- The Washington Times - Saturday, May 25, 2002

KABUL, Afghanistan Once it selected kings and made national law. This latest edition will decide Afghanistan's fate as a nation.

Called the grand council, or loya jirga, the gathering of tribal elders, ethnic leaders, militia commanders and political figures is scheduled to meet June 10-16 in Kabul to choose a new government that will take power by June 22. That government will have a life span of no more than two years, after which democratic elections are planned to choose a new government.

The lengthy and complex process for selecting the loya jirga members 1,501, about triple the size of the U.S. Congress already has begun. The selection is filled with pitfalls because rival factions are vying to influence the process and, thus, the decisions of the council.

Those who don't get their way are expected to try to make sure others don't get their way, either.

"There are some guns out there," said Anders Fange, a U.N. official who is helping to plan the council meeting. "Some people don't like the loya jirga. There will be efforts to intimidate people and to disturb the loya jirga."

The need for unity is so great that Mohammed Zahir Shah, 87, Afghanistan's former king who was overthrown in a bloodless coup in 1973, has returned from exile to convene the council. He is viewed by many Afghans, but not all, as a grandfatherly symbol of the nation around whom people of different ethnic groups will rally, if only to prevent another civil war.

But the risks are great.

As the June 10 opening draws nearer, officials fear that powerful interests will turn to violence to scuttle the U.N.'s plan for organizing the country's future. Since the Taliban was overthrown late last year by U.S. and Afghan-allied forces, the country has been controlled by former warlords, who rule their tribal regions under shaky alliances with the weak and fledgling interim administration in Kabul, headed by Hamid Karzai.

International observers are monitoring the selection process, which began this month and ended early this week.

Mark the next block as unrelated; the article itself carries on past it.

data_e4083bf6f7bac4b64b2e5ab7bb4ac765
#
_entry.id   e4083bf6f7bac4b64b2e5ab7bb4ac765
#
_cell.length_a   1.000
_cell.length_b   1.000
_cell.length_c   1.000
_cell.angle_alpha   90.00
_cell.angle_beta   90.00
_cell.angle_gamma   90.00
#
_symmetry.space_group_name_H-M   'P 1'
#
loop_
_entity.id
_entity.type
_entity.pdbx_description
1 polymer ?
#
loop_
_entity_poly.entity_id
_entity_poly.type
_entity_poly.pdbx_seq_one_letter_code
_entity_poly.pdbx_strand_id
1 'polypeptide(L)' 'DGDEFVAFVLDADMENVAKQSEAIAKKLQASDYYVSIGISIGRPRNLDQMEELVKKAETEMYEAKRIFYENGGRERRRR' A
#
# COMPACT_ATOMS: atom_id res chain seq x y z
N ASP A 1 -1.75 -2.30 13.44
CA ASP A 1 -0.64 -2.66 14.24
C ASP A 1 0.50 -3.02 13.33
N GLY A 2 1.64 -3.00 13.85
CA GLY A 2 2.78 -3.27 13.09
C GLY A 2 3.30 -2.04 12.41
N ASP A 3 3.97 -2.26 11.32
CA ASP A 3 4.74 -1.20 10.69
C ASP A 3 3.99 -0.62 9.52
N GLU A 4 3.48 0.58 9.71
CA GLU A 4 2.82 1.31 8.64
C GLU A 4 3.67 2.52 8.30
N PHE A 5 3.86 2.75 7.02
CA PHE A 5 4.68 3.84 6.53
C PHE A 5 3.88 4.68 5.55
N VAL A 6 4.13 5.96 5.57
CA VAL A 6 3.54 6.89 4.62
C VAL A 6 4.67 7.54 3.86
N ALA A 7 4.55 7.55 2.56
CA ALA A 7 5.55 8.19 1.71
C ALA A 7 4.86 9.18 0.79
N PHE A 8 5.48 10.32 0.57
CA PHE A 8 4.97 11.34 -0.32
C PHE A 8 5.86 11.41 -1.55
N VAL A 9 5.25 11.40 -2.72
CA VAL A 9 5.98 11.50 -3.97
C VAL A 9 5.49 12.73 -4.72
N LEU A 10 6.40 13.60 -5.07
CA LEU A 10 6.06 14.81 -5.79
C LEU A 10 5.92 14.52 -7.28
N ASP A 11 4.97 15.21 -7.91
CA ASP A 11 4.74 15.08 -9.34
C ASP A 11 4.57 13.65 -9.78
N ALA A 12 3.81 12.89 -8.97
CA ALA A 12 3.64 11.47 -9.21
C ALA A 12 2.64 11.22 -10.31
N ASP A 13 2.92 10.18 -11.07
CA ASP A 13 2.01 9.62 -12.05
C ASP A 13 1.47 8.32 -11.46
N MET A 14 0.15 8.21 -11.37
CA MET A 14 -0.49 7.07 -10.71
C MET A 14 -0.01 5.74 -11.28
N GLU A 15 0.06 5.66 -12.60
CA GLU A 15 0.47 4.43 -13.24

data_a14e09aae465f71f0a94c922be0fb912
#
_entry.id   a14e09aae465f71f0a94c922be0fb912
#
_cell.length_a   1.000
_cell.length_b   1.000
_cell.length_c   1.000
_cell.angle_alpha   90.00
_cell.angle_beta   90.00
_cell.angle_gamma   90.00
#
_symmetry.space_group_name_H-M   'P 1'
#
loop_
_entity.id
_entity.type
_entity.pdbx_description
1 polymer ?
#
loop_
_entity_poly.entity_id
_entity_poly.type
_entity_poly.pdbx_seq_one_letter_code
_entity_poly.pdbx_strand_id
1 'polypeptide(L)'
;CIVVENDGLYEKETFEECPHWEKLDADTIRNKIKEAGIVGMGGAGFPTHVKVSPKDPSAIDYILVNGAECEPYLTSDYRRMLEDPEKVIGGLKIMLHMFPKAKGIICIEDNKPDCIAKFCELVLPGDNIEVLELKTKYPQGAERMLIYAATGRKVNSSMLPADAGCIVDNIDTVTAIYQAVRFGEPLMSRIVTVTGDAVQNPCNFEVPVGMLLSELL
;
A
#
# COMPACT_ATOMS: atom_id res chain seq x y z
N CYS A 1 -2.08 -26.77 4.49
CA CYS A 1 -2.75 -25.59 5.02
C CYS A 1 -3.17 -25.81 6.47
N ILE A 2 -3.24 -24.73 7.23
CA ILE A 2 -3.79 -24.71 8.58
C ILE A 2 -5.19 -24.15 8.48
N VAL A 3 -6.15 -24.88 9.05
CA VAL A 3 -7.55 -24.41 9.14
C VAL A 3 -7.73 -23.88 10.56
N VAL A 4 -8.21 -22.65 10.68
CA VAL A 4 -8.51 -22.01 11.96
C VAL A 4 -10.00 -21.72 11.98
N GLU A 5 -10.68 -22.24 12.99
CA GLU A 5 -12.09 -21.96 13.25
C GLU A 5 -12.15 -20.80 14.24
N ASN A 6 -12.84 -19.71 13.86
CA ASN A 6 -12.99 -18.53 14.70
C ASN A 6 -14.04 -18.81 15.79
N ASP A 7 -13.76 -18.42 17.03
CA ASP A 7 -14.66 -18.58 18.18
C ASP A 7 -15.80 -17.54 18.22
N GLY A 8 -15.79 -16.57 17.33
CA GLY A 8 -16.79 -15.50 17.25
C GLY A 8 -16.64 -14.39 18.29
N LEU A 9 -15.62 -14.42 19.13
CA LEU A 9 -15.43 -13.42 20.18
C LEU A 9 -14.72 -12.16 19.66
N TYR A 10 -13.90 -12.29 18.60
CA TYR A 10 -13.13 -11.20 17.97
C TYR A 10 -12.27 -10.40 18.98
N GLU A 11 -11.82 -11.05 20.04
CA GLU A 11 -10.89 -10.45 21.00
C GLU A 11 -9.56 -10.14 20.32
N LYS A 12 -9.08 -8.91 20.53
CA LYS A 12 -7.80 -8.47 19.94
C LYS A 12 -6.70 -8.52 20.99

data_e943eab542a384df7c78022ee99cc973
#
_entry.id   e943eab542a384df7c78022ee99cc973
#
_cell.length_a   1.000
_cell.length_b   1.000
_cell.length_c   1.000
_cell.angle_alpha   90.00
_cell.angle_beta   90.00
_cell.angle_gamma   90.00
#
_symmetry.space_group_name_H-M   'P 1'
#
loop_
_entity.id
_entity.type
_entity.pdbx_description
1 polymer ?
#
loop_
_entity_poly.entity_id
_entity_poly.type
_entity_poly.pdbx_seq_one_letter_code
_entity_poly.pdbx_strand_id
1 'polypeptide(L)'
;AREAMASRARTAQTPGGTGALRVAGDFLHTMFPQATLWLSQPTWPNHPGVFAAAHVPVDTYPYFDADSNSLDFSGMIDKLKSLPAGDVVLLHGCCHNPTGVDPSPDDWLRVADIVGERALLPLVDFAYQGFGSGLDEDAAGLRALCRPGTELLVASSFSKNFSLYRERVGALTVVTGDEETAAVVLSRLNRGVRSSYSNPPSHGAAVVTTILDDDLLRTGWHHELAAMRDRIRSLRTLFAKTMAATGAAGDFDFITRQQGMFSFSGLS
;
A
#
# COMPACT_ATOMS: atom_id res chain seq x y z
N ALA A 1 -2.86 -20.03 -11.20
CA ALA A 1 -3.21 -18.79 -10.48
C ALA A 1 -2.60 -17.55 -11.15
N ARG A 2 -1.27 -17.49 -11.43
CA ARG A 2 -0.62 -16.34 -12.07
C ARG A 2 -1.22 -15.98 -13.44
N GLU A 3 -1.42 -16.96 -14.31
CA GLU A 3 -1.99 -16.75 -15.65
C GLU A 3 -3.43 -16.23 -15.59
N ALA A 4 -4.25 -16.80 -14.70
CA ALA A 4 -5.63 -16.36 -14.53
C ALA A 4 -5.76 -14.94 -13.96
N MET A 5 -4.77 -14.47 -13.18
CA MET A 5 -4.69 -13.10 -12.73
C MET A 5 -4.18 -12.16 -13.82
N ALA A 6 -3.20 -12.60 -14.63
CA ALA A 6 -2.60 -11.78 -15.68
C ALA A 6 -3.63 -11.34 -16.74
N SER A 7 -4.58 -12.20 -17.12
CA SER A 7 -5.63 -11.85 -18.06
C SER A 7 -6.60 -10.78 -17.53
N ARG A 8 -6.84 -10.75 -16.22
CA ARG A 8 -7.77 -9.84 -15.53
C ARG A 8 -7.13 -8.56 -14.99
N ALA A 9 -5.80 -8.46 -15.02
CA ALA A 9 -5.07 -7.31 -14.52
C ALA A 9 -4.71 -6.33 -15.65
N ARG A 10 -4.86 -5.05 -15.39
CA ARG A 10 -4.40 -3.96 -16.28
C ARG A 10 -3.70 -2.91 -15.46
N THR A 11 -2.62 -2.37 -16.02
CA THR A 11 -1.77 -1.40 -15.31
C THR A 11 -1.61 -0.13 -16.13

Most members of the grand council will be chosen from 381 districts throughout the country. Each district will select at least one member, and additional members from the larger districts will be chosen according to unreliable population estimates.

Another 450 members of the loya jirga will be chosen from educational and cultural institutions, special-interest groups and the government.

Women will be allotted 160 seats, almost 11 percent, of the total membership, probably their largest percentage in the history of the traditional gatherings. [However, the Associated Press reports that of nearly 4,700 delegates appointed by mid-May to pick the members of the loya jirga, only 42 are women.]

Former President Burhanuddin Rabbani, an ethnic Tajik who has been sidelined since Mr. Karzai's interim government took power, recently disparaged the planned loya jirga. Mr. Rabbani predicted it would be a showpiece that would not represent all the people.

The ex-king and Mr. Karzai are members of the Pashtun tribe, Afghanistan's largest ethnic group. The potential for Pashtuns to dominate the new government frightens other ethnic groups, such as the Tajiks, Uzbeks, Hazaras and Nuristanis.

An agreement struck in Bonn last December by the United States, the United Nations and Afghan tribal factions established Mr. Karzai's interim government and calls for the loya jirga. At the time, the Bonn group specifically praised Mr. Rabbani for readily agreeing to transfer power to Mr. Karzai.

But international aid officials in the northern city of Mazar-e-Sharif say that Mr. Rabbani, who was president during the disastrous years of civil war from 1992 until the Taliban took control in 1996, is now calling for a holy war against foreigners in the country.

There hasn't been a fully representative loyal jirga in more than 25 years. In the turbulent years of civil war and Taliban rule, councils were small with narrow agendas and were manipulated by the ethnic leaders who called them.

It has been decades, at least, since Afghanistan had a reputable census, which makes it difficult to assign fair representation to the loya jirga. The war-ravaged population is such a mystery that some international officials put the figure at anywhere from 15 million to 25 million.

Already complaints are being voiced about the size of local councils that will select members of the loya jirga. Special local assemblies numbering from 400 to 1,000 members will choose from 20 to 60 people to serve on a district council in each of Afghanistan's 381 districts. Members of the district councils will be chosen by reputation and consensus, said Mr. Fange of the United Nations.

Competing interests are demanding a greater voice in the preliminary selection process, and those who believe their voices are not heard are expected to try to scuttle the remainder of the process and the June meeting itself.

Overseeing the process is a 21-member loya jirga commission, which also was created by the Bonn agreement. The loya jirga commission can veto anyone selected to the grand council on grounds of an unsuitable personal history if there is evidence of violating human rights, dealing in drugs or committing war crimes.

Because of the possibility that some factions could resort to violence to try to destabilize the process, the commission and U.N. officials are considering bringing in armed guards.

The Bonn agreement also calls for a constitutional commission to be established by Aug. 22, and for another special loya jirga to be called by December 2003 to adopt a new constitution for the country.

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